Up until around 1920, these dirt roads were maintained by overseers of the road, also known as surveyors of the road. An overseer was appointed by the county court and was paid a small fee to maintain two or three miles of dirt road near his house. This man was not required to do the work himself, but was authorized to impress a group of local men, White or Black, to repair the road. This usually meant cleaning out drainage ditches, digging new ditches to drain large mud holes, and cutting back three limbs and trees that had encroached or fallen across the road. Because water transportation remained an important method of getting around, some overseers of the road were assigned sections of navigable waterways to maintain. It was their job to remove any trees, rocks, or other debris that interfered with boat traffic.

When Union soldiers wanted to move southward from Washington toward Fredericksburg, they were unable to get horses, wagons, and equipment through the Chappawamsic Swamp. Instead, they had to go west from Washington and come to Fredericksburg by way of the Warrenton Road (U. S. Route 17). After the Battle of Fredericksburg, Union forces moved west along Warrenton Road, then changed plans and tried to sneak back for a second assault on Fredericksburg. While still on the upper end of the Warrenton Road, it commenced raining and within a day or so the mud was three to four feet deep. Wagons and cannons were bogged and immovable and countless horses and mules either drowned in their harnesses in the mud or suffered heart attacks and died trying to pull the wagons through the mud. Their bodies were cast off along the sides of the road. Because of the mud, Union forces were unable to make their second attack on Fredericksburg and they lost an immense quantity of equipment and livestock.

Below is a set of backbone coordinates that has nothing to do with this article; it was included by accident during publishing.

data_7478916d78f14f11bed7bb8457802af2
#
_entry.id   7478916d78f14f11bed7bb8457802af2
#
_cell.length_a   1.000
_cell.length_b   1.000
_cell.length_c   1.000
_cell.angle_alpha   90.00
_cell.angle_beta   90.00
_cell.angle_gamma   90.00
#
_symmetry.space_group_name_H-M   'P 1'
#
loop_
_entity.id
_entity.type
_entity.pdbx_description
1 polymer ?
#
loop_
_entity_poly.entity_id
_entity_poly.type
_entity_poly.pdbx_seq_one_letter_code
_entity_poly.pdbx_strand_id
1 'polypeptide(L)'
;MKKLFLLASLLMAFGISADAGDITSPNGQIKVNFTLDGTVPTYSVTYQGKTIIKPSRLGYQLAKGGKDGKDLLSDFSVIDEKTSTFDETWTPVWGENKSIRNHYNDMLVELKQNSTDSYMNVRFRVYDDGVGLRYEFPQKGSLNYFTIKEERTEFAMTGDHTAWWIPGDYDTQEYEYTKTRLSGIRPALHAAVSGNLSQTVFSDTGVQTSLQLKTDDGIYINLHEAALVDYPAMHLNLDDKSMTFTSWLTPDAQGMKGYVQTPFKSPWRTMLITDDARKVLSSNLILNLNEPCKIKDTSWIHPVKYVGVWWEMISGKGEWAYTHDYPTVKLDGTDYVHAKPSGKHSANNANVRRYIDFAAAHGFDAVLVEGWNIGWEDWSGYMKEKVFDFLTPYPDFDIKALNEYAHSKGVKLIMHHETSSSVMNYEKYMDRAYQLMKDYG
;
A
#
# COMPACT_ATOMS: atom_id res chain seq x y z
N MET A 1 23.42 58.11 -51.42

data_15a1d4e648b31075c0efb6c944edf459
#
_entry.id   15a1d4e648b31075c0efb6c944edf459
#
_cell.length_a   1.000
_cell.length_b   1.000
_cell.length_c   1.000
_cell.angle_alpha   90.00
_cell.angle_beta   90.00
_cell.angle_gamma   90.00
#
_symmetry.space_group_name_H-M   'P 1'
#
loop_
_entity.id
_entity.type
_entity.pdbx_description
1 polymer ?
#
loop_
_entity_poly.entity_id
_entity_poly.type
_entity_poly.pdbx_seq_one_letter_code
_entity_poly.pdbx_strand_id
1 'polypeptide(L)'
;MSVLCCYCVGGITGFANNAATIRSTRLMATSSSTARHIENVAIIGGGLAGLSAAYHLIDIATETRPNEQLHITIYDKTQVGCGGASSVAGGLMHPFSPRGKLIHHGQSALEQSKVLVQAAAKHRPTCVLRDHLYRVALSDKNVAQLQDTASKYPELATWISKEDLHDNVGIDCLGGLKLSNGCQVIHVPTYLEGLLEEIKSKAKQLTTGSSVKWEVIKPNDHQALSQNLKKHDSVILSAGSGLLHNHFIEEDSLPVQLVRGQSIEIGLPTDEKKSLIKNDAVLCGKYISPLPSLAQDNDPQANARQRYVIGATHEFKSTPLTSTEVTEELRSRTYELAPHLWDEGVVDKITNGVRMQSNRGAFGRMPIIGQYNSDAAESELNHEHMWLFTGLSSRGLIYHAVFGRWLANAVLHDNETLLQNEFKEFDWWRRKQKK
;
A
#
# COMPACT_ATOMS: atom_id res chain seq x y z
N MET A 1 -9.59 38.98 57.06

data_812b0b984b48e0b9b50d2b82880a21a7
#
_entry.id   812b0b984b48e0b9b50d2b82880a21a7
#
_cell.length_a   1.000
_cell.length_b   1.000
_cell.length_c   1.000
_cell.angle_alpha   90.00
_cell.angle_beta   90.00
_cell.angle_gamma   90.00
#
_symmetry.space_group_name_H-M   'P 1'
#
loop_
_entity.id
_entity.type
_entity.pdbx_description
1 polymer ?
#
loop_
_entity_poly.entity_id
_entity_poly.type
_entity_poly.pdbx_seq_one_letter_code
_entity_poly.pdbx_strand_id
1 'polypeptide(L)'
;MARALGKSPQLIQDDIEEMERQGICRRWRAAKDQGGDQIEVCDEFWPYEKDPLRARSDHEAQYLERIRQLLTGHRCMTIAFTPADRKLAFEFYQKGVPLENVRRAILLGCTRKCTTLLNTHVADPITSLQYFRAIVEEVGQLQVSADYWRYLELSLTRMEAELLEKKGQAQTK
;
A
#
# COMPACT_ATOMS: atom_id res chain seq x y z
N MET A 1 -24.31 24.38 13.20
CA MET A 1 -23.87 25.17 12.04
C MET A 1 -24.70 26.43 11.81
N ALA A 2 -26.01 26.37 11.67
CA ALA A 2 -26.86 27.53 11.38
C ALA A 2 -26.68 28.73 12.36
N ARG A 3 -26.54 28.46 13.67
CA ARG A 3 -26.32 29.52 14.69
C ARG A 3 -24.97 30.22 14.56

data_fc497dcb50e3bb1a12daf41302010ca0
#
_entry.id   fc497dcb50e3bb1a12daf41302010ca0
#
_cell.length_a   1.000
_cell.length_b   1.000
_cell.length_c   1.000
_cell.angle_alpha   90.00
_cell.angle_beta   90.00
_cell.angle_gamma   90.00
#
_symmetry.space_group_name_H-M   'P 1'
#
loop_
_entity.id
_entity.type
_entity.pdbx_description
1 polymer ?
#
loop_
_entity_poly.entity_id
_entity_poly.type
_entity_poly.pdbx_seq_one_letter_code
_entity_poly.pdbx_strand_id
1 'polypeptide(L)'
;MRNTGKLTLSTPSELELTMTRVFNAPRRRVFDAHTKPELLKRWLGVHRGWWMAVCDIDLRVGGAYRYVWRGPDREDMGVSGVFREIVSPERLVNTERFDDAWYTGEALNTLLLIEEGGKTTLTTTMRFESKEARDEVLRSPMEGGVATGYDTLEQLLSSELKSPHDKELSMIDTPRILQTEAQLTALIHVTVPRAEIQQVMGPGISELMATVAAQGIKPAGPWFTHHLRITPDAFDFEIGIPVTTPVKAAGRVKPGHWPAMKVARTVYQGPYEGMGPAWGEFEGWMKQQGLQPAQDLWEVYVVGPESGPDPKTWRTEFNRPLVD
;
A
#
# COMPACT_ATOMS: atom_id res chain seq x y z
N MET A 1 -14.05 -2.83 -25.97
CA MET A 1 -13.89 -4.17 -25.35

Mud March

During the Civil War, Union troops attempted to make Stafford’s dirt roads passable by cutting small trees (6” to 8” in diameter) and laying the logs side by side along the road. Over the logs they placed a layer of tree limbs and branches, then covered it all with a layer of dirt. Roads built in this manner were known as “corduroy roads.” Because of the cutting of thousands of trees for corduroy road construction and thousands more for cooking and heat, the Union army nearly denuded Stafford and the stands of timber weren’t large enough to cut commercially again until the late 1800s. The nearly complete removal of the trees also resulted in a massive loss of topsoil, a condition from which we still suffer today.